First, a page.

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Do the pipe run below the ceiling joists and by how much ?
There are various pipes that are partly in and partly out of the space between the joists - a big drain pipe, and water supply pipes maybe 5/8" in diameter, and pipes going from the water heater into the space between the joists. And wiring going in and out.
Below that there are heating ducts. Drywall wouldn't fit between the pipes and the heating ducts.

So if I were to make a drywall ceiling below the heating ducts, it would be something like 12-18" below the joists. That's what the previous owner did. I don't like that idea. It would be almost impossible to seal. Rats died in there when the previous owner did it. Also it's better to be able to see the pipe and ducts and wiring in case of problems, not to hide them in drywall.

I can put in pieces of drywall, attached one way or another to the joists, and caulk where the pipes interrupt the drywall. Maybe cover the pipes with caulk? So foam wouldn't do, it has to be caulk?

Laura
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  #7   IP: 75.205.59.124
Old July 28th, 2010, 09:35 AM
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Wgoodrich Wgoodrich is offline
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From what you discribe you are trying to butte drywall against pipes half in and half out of the drywall. This does not meet code minimum standards. You are required 5/8" drywall per Code on a garage ceiling that has a living area above that garage. The ceiling must be sealed tight to any pipes or ducts or wires by using spakling or fire caulk.

From what you discribe the only way I see you can meet the code intent is to build a ceiling below the pipes and ducts using ceiling joists then drywall to that lowered ceiling. You are allowed to install a couple of access holes also closed with 5/8" drywall to be lifted out when accessing between the floor and lowered ceiling. The ceiling with 5/8" drywall is required per IRC rules sealed tight around any pertrusions.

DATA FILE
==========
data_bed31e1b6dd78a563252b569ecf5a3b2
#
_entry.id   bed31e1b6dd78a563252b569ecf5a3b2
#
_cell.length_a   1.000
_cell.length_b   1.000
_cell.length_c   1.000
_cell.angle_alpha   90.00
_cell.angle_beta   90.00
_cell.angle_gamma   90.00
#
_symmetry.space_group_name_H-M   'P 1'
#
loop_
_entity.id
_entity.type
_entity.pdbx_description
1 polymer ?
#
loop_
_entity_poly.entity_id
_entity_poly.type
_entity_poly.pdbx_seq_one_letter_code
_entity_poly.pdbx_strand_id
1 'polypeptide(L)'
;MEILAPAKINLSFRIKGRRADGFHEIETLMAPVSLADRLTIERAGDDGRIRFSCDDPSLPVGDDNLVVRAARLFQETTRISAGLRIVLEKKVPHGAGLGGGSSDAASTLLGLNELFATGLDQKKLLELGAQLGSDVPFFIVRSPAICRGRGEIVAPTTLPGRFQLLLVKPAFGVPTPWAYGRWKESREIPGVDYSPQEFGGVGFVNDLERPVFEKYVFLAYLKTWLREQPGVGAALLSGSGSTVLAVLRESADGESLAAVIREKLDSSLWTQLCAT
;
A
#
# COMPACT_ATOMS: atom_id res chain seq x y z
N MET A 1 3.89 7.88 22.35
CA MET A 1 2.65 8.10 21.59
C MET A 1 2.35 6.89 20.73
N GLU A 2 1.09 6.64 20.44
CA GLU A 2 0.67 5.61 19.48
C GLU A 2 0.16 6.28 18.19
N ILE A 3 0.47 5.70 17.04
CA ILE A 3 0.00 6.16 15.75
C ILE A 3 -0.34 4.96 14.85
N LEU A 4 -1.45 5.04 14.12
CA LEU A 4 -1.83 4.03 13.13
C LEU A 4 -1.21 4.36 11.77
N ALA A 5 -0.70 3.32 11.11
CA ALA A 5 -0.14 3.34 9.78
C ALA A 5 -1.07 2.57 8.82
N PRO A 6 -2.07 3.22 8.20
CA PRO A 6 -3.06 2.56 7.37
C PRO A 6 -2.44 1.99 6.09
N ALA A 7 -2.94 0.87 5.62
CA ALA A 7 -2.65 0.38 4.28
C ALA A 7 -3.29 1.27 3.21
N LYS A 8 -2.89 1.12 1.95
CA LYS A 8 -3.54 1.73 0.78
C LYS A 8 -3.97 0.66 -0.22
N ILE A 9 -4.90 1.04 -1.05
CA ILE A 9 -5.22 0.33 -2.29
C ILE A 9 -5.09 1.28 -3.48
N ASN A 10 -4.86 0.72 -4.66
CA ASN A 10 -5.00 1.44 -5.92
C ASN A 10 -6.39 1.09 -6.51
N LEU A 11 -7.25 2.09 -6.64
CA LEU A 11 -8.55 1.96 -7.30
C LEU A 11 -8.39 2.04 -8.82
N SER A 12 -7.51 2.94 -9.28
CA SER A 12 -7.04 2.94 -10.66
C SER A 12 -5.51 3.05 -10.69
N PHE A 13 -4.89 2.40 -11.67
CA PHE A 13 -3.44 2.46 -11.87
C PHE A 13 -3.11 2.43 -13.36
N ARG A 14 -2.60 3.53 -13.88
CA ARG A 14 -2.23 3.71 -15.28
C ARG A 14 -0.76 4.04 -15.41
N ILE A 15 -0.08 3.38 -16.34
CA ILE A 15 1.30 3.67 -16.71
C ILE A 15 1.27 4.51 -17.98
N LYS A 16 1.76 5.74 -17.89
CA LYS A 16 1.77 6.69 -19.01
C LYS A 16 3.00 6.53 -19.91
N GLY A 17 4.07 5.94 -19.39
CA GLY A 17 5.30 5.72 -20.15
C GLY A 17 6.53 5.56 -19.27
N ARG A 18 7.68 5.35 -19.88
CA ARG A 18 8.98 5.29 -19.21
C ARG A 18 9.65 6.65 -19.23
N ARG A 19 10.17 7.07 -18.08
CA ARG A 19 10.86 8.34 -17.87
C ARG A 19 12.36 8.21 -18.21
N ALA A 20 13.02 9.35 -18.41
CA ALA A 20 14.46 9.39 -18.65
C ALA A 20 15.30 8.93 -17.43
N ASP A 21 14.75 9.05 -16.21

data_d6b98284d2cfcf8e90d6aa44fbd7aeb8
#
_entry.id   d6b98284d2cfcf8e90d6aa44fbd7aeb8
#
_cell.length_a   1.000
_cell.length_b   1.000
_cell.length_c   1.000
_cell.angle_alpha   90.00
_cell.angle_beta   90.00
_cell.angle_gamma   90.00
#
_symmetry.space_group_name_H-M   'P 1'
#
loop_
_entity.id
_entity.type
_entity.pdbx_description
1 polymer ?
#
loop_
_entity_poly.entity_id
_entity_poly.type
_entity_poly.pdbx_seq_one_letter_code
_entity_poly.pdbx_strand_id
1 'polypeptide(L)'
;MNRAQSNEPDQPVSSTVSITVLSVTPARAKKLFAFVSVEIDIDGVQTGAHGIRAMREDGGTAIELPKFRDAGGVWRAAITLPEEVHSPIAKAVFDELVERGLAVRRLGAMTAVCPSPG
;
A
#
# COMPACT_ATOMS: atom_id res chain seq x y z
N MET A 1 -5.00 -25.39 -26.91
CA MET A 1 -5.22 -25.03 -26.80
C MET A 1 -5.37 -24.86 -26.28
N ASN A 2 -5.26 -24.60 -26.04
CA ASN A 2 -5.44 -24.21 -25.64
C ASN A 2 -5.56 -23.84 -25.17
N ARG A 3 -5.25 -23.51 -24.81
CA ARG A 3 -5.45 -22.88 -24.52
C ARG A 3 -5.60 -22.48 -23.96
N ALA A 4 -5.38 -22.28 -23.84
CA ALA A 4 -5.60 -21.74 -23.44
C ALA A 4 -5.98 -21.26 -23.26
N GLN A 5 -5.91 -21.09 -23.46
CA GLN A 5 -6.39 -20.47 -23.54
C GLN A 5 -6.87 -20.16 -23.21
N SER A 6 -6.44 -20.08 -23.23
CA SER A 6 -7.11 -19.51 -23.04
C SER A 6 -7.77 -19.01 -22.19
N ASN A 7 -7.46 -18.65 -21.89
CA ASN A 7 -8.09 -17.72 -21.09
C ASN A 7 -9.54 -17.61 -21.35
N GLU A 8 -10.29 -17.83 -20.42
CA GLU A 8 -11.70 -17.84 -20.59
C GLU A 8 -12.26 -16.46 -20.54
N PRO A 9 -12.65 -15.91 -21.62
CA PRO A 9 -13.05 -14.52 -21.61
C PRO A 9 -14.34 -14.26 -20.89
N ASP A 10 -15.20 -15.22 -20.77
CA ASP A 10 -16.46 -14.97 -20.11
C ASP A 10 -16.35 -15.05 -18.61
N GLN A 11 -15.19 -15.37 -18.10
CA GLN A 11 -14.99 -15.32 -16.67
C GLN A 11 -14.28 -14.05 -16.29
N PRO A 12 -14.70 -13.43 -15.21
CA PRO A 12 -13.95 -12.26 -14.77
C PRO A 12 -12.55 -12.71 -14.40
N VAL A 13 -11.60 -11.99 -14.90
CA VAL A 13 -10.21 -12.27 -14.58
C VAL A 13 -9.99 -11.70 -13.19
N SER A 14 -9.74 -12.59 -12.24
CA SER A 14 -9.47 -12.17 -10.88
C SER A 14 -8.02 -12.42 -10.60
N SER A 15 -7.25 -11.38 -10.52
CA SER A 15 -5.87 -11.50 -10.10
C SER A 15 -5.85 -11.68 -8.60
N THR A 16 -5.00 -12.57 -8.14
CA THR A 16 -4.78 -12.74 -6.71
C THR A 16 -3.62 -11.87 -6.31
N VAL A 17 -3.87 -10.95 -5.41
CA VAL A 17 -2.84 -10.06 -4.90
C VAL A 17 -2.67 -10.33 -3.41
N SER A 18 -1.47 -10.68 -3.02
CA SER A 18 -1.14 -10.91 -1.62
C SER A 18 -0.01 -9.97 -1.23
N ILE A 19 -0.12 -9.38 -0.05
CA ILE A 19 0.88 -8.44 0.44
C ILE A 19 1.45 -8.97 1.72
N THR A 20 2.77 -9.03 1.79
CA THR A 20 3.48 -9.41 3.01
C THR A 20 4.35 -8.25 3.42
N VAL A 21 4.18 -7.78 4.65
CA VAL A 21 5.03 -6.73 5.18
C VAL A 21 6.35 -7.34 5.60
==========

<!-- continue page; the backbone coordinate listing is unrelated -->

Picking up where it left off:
Good Luck

Wg
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Old July 28th, 2010, 07:01 PM
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You could lower the ceiling height to just cover the pipe work and build a soffit box around the lower duct work. then simply cover it all in 5/8" drywall to meet all codes.
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  #9   IP: 75.205.26.47
Old July 29th, 2010, 01:07 PM
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Pushkin, now your talking, best plan yet !

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  #10   IP: 96.238.140.214
Old July 29th, 2010, 02:25 PM
Lacustral Lacustral is offline
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Originally Posted by pushkins View Post
You could lower the ceiling height to just cover the pipe work and build a soffit box around the lower duct work. then simply cover it all in 5/8" drywall to meet all codes.
Sort of, though the box would have to have a heating duct going into a vertical side, and similarly vertical openings for the drain pipe and water supply pipes. But if you seal around those, that's all right? It would be a lot of work.

The drain pipe and the water supply pipes rise gently, so they are nearly horizontal. The reason the water supply pipes go below the level of the ceiling joists is that there's a large metal I-beam that is perpendicular to the ceiling joists and at the same level. So the pipes are routed below the I-beam, then they go up again into the joist space. Maybe the I-beam is there to support the floor, I don't know.

The drain pipe has to rise gently into the space between the joists, it can't have bends.

Laura

Last edited by Lacustral : July 29th, 2010 at 02:34 PM.